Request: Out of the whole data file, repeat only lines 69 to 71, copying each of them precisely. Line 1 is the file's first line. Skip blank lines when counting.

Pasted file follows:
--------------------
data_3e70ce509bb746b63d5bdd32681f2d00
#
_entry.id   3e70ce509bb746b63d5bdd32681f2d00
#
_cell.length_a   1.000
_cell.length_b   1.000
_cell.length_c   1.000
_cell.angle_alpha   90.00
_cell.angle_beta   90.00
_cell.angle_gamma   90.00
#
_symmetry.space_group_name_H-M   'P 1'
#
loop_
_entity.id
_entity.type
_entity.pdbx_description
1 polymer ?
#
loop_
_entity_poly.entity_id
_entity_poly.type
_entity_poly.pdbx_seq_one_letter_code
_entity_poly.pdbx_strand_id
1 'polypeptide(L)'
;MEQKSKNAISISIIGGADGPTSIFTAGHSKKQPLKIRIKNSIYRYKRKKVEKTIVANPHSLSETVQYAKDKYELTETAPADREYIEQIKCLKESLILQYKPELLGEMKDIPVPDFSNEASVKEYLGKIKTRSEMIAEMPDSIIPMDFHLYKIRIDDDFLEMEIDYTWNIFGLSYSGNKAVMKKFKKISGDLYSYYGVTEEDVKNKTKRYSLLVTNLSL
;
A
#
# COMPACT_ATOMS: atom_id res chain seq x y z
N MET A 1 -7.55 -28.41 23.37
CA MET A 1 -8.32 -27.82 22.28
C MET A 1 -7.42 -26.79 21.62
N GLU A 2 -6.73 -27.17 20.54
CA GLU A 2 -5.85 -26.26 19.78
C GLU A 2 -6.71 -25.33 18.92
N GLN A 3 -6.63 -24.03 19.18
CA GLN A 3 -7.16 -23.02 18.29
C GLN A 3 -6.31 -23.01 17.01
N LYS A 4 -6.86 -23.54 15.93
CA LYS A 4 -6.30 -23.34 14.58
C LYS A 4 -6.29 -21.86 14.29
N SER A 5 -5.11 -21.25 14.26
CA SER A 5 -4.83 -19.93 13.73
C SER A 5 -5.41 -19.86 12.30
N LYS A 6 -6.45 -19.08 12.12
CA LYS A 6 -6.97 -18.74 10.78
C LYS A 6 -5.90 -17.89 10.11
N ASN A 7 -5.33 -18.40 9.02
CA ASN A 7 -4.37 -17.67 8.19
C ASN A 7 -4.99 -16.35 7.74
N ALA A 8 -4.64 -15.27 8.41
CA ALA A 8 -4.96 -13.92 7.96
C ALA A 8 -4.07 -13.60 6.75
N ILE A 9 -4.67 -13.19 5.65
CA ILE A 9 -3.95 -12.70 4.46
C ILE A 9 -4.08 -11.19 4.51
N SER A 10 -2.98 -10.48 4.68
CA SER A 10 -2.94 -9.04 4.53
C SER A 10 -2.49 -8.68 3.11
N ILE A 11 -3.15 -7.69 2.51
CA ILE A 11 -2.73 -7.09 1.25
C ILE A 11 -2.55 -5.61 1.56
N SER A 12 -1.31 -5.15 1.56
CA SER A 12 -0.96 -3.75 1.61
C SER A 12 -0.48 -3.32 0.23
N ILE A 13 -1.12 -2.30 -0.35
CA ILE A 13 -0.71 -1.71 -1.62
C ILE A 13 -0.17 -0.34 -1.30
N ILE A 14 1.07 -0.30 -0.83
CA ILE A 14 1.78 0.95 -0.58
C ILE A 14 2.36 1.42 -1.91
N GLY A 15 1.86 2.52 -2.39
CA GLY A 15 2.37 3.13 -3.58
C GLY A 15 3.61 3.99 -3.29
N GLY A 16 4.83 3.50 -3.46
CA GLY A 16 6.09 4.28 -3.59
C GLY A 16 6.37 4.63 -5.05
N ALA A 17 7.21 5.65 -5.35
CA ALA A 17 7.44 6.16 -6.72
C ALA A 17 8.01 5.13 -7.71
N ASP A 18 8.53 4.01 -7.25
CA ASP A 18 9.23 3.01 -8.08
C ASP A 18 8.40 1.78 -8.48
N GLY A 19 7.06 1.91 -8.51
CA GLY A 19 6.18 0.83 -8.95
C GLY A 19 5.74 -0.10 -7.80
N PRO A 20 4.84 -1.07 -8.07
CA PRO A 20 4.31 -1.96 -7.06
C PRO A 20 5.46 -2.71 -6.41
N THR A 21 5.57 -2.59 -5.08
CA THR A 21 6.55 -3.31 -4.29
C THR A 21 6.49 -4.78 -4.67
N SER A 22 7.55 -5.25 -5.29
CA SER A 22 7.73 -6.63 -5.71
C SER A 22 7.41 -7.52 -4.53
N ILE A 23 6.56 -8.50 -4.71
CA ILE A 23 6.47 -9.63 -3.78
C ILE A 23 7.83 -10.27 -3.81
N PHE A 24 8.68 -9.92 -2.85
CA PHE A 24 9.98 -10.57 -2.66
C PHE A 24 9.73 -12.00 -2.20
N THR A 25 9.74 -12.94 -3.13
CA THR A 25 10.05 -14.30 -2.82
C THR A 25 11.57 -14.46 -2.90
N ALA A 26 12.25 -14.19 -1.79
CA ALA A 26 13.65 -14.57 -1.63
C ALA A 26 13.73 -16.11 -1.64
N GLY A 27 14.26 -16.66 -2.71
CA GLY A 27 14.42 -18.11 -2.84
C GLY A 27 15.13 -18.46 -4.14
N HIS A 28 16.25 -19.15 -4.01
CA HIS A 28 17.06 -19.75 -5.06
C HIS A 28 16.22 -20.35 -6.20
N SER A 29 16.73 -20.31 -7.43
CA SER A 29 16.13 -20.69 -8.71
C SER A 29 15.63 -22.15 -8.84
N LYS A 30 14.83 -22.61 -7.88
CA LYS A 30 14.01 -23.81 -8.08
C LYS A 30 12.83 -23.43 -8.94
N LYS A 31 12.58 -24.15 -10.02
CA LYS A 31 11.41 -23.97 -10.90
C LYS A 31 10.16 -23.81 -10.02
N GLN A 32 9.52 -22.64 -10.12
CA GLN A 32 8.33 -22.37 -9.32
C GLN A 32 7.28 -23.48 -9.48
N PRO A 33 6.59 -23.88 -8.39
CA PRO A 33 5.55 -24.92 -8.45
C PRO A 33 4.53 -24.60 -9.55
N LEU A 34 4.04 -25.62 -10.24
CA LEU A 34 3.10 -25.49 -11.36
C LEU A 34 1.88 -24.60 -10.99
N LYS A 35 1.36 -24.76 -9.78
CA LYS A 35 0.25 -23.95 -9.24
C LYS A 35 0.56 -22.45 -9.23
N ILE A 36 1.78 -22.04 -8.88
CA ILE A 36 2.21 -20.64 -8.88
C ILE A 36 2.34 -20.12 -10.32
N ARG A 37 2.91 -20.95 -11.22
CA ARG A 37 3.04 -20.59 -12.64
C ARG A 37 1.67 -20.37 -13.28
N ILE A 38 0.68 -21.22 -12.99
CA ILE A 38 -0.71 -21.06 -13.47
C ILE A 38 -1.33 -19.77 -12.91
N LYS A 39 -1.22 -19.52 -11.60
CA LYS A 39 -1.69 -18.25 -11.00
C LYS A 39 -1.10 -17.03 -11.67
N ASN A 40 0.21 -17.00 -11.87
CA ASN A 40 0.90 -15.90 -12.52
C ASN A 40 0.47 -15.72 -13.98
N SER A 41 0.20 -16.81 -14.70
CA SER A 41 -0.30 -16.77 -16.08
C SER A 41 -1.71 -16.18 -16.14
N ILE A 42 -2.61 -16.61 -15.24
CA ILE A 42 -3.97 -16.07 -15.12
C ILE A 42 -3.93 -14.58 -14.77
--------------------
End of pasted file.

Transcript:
C ILE A 13 -0.17 -0.34 -1.30
N ILE A 14 1.07 -0.30 -0.83
CA ILE A 14 1.78 0.95 -0.58